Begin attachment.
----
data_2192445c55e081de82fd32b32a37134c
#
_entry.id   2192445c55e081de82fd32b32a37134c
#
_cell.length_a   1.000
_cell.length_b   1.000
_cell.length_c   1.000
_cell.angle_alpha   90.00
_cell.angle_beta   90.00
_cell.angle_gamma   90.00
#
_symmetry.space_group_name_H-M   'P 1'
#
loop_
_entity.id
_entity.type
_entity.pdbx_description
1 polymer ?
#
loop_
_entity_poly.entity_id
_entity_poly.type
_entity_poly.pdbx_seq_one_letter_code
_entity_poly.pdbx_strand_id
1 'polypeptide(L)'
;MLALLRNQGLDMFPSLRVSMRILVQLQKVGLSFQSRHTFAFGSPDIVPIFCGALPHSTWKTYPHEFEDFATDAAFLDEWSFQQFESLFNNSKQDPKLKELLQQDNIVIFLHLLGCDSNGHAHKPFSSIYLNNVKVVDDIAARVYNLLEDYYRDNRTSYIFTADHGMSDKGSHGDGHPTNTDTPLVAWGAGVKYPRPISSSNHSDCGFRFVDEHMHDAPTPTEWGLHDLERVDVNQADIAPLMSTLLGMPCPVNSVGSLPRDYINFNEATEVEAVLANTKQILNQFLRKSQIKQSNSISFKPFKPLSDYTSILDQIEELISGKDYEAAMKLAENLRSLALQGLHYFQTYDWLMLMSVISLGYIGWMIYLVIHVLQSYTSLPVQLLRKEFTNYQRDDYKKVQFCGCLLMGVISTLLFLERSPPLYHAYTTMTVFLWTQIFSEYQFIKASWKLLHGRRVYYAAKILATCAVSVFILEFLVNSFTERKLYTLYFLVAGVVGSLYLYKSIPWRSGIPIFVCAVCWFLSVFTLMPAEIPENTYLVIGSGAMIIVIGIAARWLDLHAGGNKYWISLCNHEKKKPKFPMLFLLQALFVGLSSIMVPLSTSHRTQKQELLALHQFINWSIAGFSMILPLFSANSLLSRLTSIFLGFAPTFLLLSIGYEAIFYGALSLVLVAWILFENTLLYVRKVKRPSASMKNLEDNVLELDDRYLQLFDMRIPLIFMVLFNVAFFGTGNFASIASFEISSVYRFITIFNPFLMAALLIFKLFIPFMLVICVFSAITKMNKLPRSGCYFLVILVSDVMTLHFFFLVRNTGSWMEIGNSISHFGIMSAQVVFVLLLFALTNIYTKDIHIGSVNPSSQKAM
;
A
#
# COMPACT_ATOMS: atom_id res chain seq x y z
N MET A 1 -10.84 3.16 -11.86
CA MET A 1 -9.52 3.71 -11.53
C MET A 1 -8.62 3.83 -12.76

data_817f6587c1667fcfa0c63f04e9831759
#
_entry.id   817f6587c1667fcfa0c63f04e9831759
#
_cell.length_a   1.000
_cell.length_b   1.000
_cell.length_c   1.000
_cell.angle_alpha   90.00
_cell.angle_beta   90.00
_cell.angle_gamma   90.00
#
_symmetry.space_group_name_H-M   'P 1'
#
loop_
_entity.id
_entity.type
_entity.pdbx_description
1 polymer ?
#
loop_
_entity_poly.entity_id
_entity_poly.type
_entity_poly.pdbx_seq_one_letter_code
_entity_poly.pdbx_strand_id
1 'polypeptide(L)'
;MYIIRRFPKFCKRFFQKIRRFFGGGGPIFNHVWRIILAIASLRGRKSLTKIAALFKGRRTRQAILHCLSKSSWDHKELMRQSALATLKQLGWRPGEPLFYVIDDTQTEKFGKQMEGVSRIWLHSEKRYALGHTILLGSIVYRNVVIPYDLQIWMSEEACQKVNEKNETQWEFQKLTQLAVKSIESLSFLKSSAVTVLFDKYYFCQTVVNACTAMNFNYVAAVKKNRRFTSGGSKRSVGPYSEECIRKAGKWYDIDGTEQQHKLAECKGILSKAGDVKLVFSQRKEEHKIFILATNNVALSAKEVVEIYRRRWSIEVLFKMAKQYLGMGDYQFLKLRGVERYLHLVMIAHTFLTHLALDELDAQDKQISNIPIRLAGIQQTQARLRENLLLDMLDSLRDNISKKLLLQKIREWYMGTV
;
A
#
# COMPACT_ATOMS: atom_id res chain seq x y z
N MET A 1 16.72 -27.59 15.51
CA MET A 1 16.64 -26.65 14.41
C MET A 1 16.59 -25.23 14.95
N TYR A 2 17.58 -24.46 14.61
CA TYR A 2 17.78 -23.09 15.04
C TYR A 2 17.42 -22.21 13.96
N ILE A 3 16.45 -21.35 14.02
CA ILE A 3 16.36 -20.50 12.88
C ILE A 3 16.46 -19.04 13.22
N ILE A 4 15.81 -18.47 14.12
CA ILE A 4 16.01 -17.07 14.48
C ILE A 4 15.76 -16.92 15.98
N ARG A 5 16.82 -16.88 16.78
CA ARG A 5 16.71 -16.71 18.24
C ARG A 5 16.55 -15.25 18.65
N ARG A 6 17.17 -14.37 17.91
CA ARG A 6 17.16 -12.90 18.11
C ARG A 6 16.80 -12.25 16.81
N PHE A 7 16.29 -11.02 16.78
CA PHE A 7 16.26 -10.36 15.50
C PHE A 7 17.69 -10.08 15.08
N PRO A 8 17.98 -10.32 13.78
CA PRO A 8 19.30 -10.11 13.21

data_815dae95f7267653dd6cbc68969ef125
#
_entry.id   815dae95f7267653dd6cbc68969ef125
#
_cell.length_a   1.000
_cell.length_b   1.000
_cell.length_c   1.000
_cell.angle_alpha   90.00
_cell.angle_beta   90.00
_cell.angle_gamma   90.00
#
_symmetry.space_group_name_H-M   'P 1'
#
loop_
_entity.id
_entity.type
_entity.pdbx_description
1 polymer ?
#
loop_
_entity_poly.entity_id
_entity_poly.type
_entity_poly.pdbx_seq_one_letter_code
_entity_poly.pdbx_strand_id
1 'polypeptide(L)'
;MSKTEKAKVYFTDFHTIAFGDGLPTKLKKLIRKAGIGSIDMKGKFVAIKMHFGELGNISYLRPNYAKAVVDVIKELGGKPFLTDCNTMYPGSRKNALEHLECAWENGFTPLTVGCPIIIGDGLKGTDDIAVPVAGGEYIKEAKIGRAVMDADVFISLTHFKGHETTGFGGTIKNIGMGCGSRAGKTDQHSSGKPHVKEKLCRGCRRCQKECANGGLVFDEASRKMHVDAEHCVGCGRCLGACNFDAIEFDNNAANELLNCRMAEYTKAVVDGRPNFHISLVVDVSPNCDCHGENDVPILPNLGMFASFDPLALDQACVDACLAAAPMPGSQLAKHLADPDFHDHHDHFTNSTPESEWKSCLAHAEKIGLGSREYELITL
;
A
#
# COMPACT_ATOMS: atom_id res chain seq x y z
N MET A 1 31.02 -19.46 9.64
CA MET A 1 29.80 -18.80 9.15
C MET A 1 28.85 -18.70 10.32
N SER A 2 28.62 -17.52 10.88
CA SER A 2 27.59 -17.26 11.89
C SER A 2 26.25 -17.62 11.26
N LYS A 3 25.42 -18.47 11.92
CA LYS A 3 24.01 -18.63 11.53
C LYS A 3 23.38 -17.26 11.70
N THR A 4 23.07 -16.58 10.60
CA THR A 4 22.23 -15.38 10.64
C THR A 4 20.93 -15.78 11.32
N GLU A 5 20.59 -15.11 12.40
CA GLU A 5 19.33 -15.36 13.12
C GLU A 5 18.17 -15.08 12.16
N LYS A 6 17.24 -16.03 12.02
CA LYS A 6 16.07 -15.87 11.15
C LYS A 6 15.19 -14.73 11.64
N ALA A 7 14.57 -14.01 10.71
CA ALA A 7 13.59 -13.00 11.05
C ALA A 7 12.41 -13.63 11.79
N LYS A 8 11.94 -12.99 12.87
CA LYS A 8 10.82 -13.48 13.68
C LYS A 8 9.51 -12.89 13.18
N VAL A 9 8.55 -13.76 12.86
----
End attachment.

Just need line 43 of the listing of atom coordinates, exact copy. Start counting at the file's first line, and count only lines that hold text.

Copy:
_cell.angle_gamma   90.00